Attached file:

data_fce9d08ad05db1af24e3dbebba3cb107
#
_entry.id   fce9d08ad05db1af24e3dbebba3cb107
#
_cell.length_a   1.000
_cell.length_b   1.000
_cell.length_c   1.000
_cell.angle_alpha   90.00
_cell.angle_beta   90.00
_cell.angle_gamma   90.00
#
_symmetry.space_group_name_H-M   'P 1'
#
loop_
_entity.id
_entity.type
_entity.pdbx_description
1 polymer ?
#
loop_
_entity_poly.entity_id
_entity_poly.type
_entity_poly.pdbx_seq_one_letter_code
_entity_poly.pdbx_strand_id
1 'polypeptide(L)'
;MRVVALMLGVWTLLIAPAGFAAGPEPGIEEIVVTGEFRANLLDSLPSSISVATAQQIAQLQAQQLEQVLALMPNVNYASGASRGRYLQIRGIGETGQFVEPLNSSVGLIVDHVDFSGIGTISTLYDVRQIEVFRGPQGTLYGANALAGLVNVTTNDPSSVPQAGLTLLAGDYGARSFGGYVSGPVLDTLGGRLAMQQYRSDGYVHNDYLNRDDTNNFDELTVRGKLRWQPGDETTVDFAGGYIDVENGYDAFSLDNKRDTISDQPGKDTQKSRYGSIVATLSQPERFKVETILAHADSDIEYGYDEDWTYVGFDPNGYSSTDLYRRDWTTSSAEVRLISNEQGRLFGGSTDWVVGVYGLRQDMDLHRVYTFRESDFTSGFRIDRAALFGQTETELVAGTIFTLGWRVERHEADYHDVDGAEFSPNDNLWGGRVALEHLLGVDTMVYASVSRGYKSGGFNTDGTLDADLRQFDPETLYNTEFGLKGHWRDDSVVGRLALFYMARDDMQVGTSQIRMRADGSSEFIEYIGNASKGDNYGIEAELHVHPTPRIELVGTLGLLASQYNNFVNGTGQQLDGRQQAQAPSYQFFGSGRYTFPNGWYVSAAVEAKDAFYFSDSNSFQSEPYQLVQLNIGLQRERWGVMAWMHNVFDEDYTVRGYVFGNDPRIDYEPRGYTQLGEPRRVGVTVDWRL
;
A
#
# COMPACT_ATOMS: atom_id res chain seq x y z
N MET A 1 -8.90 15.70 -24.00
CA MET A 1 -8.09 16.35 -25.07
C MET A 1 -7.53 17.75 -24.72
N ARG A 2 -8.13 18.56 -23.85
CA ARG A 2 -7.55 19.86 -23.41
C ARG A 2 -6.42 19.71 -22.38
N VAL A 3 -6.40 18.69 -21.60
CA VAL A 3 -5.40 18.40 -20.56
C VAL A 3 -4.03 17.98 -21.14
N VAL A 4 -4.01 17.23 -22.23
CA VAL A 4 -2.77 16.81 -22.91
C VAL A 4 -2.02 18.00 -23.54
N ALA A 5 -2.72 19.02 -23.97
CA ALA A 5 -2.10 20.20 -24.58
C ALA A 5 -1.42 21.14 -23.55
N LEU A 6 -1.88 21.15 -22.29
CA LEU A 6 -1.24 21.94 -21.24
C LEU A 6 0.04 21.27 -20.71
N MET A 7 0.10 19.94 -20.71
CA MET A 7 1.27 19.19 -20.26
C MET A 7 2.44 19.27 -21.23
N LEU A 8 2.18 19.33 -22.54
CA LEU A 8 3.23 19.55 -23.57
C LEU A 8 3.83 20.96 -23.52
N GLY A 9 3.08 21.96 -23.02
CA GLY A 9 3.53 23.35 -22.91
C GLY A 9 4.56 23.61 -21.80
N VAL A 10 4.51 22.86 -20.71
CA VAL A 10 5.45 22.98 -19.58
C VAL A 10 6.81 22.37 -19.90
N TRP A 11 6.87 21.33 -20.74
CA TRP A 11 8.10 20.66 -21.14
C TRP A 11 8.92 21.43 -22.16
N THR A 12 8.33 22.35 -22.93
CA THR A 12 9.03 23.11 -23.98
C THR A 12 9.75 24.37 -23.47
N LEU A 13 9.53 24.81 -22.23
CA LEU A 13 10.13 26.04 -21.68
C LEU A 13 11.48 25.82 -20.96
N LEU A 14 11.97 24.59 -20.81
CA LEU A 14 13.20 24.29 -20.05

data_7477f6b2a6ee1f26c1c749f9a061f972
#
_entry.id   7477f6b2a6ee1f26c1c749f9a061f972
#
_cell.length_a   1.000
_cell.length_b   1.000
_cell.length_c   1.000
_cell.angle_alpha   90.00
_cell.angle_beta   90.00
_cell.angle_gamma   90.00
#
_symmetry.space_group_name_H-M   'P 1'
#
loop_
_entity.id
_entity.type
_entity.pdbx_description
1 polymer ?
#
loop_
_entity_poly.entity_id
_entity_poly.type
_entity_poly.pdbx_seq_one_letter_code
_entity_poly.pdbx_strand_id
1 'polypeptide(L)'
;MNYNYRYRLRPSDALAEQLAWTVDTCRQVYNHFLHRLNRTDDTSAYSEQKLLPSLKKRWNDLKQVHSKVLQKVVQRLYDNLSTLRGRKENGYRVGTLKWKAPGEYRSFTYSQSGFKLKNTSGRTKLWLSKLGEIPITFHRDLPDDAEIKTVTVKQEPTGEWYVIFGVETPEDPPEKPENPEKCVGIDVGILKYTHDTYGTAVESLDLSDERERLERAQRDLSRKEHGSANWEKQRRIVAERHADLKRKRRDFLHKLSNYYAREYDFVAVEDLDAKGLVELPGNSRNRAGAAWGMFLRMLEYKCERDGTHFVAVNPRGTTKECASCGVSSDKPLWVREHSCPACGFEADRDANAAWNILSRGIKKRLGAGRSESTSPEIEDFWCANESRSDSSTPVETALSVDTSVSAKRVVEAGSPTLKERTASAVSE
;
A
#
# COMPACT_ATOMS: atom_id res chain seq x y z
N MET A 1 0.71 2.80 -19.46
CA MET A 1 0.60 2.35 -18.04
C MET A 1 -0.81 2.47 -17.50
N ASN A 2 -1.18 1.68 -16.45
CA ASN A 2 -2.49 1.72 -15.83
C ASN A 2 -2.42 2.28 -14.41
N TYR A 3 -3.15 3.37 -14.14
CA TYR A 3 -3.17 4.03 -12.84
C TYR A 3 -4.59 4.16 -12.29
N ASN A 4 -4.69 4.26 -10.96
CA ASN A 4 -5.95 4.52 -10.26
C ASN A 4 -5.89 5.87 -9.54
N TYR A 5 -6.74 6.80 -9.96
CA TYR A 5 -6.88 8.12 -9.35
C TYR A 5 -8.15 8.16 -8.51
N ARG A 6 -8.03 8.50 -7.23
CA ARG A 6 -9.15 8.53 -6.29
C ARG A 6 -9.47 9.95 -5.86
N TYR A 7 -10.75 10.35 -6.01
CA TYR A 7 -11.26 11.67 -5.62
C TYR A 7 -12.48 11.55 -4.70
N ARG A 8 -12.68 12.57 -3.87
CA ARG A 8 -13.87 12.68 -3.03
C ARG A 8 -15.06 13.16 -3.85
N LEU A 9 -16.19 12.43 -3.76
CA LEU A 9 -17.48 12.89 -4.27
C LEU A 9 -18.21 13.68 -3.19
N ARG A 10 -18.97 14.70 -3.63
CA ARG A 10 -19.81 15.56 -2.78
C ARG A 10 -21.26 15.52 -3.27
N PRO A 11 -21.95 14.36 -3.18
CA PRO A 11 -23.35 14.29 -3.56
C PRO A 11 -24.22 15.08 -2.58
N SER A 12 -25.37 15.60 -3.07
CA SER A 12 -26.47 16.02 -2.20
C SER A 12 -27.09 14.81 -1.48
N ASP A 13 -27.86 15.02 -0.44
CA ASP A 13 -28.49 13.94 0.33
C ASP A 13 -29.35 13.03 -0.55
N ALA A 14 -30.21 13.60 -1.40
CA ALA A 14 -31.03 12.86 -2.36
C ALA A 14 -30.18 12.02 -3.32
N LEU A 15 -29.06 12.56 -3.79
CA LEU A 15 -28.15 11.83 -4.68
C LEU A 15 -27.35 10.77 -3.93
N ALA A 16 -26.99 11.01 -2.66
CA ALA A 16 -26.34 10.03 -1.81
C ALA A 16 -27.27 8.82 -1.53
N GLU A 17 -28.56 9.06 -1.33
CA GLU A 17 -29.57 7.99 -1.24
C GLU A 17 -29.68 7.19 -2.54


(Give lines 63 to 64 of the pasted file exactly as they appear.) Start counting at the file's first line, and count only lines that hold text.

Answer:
C TRP A 11 8.92 21.43 -22.16
N THR A 12 8.33 22.35 -22.93